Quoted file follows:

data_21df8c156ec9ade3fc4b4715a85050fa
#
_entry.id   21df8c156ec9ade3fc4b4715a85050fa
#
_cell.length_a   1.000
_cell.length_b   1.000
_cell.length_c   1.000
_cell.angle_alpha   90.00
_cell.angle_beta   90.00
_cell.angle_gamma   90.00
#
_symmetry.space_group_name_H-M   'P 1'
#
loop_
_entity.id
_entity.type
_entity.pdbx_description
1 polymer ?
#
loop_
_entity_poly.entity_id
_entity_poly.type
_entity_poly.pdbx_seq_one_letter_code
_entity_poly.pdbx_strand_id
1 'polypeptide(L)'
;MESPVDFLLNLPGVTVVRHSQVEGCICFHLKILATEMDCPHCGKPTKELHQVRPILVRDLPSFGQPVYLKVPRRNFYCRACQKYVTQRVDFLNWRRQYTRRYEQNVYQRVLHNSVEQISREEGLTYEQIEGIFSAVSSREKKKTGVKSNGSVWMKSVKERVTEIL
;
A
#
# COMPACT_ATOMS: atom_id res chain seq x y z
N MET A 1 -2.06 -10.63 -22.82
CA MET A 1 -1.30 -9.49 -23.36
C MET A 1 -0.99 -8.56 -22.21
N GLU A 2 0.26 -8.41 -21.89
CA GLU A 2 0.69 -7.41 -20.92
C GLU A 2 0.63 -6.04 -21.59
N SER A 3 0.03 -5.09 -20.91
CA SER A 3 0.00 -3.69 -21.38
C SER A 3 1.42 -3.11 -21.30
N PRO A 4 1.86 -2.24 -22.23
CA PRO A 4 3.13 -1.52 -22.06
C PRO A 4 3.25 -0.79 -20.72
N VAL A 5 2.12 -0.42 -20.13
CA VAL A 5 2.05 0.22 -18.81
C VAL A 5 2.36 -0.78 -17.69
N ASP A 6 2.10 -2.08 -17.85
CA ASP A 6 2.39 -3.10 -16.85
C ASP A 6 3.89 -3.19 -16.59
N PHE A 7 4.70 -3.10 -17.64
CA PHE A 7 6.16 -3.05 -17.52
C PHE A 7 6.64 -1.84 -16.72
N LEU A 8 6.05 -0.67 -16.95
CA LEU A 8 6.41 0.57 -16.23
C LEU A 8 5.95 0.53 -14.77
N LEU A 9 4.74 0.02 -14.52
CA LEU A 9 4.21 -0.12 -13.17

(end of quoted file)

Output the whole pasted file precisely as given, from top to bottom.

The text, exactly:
data_21df8c156ec9ade3fc4b4715a85050fa
#
_entry.id   21df8c156ec9ade3fc4b4715a85050fa
#
_cell.length_a   1.000
_cell.length_b   1.000
_cell.length_c   1.000
_cell.angle_alpha   90.00
_cell.angle_beta   90.00
_cell.angle_gamma   90.00
#
_symmetry.space_group_name_H-M   'P 1'
#
loop_
_entity.id
_entity.type
_entity.pdbx_description
1 polymer ?
#
loop_
_entity_poly.entity_id
_entity_poly.type
_entity_poly.pdbx_seq_one_letter_code
_entity_poly.pdbx_strand_id
1 'polypeptide(L)'
;MESPVDFLLNLPGVTVVRHSQVEGCICFHLKILATEMDCPHCGKPTKELHQVRPILVRDLPSFGQPVYLKVPRRNFYCRACQKYVTQRVDFLNWRRQYTRRYEQNVYQRVLHNSVEQISREEGLTYEQIEGIFSAVSSREKKKTGVKSNGSVWMKSVKERVTEIL
;
A
#
# COMPACT_ATOMS: atom_id res chain seq x y z
N MET A 1 -2.06 -10.63 -22.82
CA MET A 1 -1.30 -9.49 -23.36
C MET A 1 -0.99 -8.56 -22.21
N GLU A 2 0.26 -8.41 -21.89
CA GLU A 2 0.69 -7.41 -20.92
C GLU A 2 0.63 -6.04 -21.59
N SER A 3 0.03 -5.09 -20.91
CA SER A 3 0.00 -3.69 -21.38
C SER A 3 1.42 -3.11 -21.30
N PRO A 4 1.86 -2.24 -22.23
CA PRO A 4 3.13 -1.52 -22.06
C PRO A 4 3.25 -0.79 -20.72
N VAL A 5 2.12 -0.42 -20.13
CA VAL A 5 2.05 0.22 -18.81
C VAL A 5 2.36 -0.78 -17.69
N ASP A 6 2.10 -2.08 -17.85
CA ASP A 6 2.39 -3.10 -16.85
C ASP A 6 3.89 -3.19 -16.59
N PHE A 7 4.70 -3.10 -17.64
CA PHE A 7 6.16 -3.05 -17.52
C PHE A 7 6.64 -1.84 -16.72
N LEU A 8 6.05 -0.67 -16.95
CA LEU A 8 6.41 0.57 -16.23
C LEU A 8 5.95 0.53 -14.77
N LEU A 9 4.74 0.02 -14.52
CA LEU A 9 4.21 -0.12 -13.17